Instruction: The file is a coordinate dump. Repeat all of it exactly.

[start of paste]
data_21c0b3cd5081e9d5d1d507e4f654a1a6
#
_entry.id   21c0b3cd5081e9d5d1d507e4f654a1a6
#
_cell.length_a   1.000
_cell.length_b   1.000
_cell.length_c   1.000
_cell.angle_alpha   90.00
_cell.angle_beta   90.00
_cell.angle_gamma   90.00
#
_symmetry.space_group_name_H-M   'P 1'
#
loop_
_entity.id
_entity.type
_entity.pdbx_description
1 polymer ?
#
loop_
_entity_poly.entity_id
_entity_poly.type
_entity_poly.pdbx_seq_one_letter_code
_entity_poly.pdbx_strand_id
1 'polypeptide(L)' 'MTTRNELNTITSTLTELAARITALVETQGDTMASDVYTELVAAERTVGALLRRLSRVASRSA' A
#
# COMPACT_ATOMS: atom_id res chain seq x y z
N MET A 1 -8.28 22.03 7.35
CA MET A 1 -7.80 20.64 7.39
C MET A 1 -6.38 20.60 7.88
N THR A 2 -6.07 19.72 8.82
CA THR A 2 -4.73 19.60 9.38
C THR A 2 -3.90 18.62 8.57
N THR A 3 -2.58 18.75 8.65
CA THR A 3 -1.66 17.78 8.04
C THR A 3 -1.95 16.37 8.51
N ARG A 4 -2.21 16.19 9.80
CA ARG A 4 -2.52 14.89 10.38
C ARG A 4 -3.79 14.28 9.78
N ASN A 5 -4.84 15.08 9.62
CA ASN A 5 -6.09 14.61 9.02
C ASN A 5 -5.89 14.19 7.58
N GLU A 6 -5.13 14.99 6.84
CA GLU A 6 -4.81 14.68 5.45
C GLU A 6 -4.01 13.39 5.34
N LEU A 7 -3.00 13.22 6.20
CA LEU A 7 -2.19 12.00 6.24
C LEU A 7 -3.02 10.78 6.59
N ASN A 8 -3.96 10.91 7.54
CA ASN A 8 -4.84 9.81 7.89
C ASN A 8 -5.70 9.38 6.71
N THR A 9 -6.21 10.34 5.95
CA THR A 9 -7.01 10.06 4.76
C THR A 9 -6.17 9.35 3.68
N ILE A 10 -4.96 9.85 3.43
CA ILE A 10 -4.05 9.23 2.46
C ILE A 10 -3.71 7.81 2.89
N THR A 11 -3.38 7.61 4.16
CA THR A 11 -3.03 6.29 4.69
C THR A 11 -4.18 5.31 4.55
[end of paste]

data_21c0b3cd5081e9d5d1d507e4f654a1a6
#
_entry.id   21c0b3cd5081e9d5d1d507e4f654a1a6
#
_cell.length_a   1.000
_cell.length_b   1.000
_cell.length_c   1.000
_cell.angle_alpha   90.00
_cell.angle_beta   90.00
_cell.angle_gamma   90.00
#
_symmetry.space_group_name_H-M   'P 1'
#
loop_
_entity.id
_entity.type
_entity.pdbx_description
1 polymer ?
#
loop_
_entity_poly.entity_id
_entity_poly.type
_entity_poly.pdbx_seq_one_letter_code
_entity_poly.pdbx_strand_id
1 'polypeptide(L)' 'MTTRNELNTITSTLTELAARITALVETQGDTMASDVYTELVAAERTVGALLRRLSRVASRSA' A
#
# COMPACT_ATOMS: atom_id res chain seq x y z
N MET A 1 -8.28 22.03 7.35
CA MET A 1 -7.80 20.64 7.39
C MET A 1 -6.38 20.60 7.88
N THR A 2 -6.07 19.72 8.82
CA THR A 2 -4.73 19.60 9.38
C THR A 2 -3.90 18.62 8.57
N THR A 3 -2.58 18.75 8.65
CA THR A 3 -1.66 17.78 8.04
C THR A 3 -1.95 16.37 8.51
N ARG A 4 -2.21 16.19 9.80
CA ARG A 4 -2.52 14.89 10.38
C ARG A 4 -3.79 14.28 9.78
N ASN A 5 -4.84 15.08 9.62
CA ASN A 5 -6.09 14.61 9.02
C ASN A 5 -5.89 14.19 7.58
N GLU A 6 -5.13 14.99 6.84
CA GLU A 6 -4.81 14.68 5.45
C GLU A 6 -4.01 13.39 5.34
N LEU A 7 -3.00 13.22 6.20
CA LEU A 7 -2.19 12.00 6.24
C LEU A 7 -3.02 10.78 6.59
N ASN A 8 -3.96 10.91 7.54
CA ASN A 8 -4.84 9.81 7.89
C ASN A 8 -5.70 9.38 6.71
N THR A 9 -6.21 10.34 5.95
CA THR A 9 -7.01 10.06 4.76
C THR A 9 -6.17 9.35 3.68
N ILE A 10 -4.96 9.85 3.43
CA ILE A 10 -4.05 9.23 2.46
C ILE A 10 -3.71 7.81 2.89
N THR A 11 -3.38 7.61 4.16
CA THR A 11 -3.03 6.29 4.69
C THR A 11 -4.18 5.31 4.55